Altering mealtimes may forestall growth of Sort 2 diabetes


An innovative new study will investigate whether changing our meal times to earlier or later in the day can reduce the risk of type 2 diabetes.

Under the direction of Dr. Denise Robertson, Professor Jonathan Johnston, and Postgraduate Researcher Shantel Lynch of the University of Surrey, the study described in the Nutrition Bulletin examines whether changing the time of day can reduce risk factors such as obesity and obesity, cholesterol levels that are typically associated with developing type- 2 diabetes. For the first time in a series of interviews with participants and their friends and family, the research team will examine the impact such changes have on the home life, professional / social engagement and roommates of those who make such changes affect their own meal times / Change eating habits as a result.

During the unique 10-week study, 51 participants between the ages of 18 and 65 who were found to be at increased / medium / high risk of developing type 2 diabetes will be divided into three groups. The first, a control group, is asked not to change their eating habits. The second group must limit their meal times to 7am to 3pm during the day. and the third group will limit their meal time to between 12pm and 8pm.

Participants will regularly attend the Surrey Clinical Investigations Unit to monitor their blood pressure, waist and hip measurements, and to provide blood and urine samples. A registered dietitian also uses special eye-tracking devices to analyze participants’ gaze direction and to identify and monitor changes in food preferences over the course of the intervention. Previous studies have shown that the direction in which the eye is looking is a strong signal for attention and preference behavior.

Researchers will examine the results of such visits in detail to determine whether changing the time at which meals are taken earlier or later in the day may reduce the risk factors associated with type 2 diabetes.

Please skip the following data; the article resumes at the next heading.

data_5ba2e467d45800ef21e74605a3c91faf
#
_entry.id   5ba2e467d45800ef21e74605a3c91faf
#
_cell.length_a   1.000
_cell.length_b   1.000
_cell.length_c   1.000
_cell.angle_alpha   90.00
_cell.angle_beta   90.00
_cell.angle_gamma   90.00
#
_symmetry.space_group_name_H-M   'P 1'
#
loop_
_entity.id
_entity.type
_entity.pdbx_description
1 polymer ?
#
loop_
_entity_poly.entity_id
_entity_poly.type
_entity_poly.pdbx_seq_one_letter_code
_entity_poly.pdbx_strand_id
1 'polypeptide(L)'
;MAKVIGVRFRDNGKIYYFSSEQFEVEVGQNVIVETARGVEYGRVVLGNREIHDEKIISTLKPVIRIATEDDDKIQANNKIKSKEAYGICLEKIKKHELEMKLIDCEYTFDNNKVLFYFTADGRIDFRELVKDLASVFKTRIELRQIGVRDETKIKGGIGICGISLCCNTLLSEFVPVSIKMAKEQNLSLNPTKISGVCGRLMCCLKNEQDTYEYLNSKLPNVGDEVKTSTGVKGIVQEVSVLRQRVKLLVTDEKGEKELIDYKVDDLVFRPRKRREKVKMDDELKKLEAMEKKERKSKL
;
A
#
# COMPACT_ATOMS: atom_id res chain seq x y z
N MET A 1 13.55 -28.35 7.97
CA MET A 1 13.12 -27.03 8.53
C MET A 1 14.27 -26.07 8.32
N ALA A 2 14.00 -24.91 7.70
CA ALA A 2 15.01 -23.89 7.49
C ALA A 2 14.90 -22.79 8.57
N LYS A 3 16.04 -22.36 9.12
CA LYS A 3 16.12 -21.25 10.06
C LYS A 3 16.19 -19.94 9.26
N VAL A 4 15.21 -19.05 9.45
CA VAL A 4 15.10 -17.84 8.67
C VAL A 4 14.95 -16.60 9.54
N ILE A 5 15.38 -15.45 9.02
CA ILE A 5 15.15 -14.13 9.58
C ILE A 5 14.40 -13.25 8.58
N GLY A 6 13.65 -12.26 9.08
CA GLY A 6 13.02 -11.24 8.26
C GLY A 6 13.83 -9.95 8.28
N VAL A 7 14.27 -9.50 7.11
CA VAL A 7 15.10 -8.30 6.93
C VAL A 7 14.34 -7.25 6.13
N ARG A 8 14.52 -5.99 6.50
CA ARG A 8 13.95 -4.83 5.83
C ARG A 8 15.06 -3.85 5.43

The study’s lead scientist, Dr. Denise Robertson, nutritional physiology consultant at the University of Surrey, said: “Type 2 diabetes is a growing problem in the UK. Over three million people are diagnosed and 12.3 million people are at potential risk of developing the disease. ” This can increase the likelihood of serious problems with our eyes, heart, and nervous system.

“Public health initiatives are often introduced with a prevention focus, but they have had limited success. We need to take different approaches to preventing this condition. A simple solution to this could be to change the way we eat and reduce risk factors related to the development of type 2 diabetes. “

PGR student and registered nutritionist Shantel Lynch said, “Treating type 2 diabetes and its complications puts a tremendous burden on the NHS. To alleviate that burden, greater emphasis needs to be placed on prevention and control Areas are laid out, which are often lifestyle choices that lead to the development of the condition.

“The potential benefits of changing meal times, such as weight loss, have become increasingly topical in nutritional research. However, there are still many unanswered questions and we hope to contribute to this area of ​​research as we see if one Time-limited feeding is possible to help reduce the risk of developing long-term diseases like type 2 diabetes and how feasible it is to follow this diet in real life. “

Jonathan Johnston, Professor of Chronobiology and Integrative Physiology at the University of Surrey, said, “Changing our meal times limits our energy intake to a set number of hours a day, resulting in an extension of the daily fast, which is usually overnight, according to a study will help us understand what time of day is the best time to reduce our chances of developing type 2 diabetes.

“We will also, for the first time, examine the effects of limited-time feeding on individual work, social and domestic life to understand the barriers people encounter in adapting to new meal times that can affect their ability to stick to the schedule. ”


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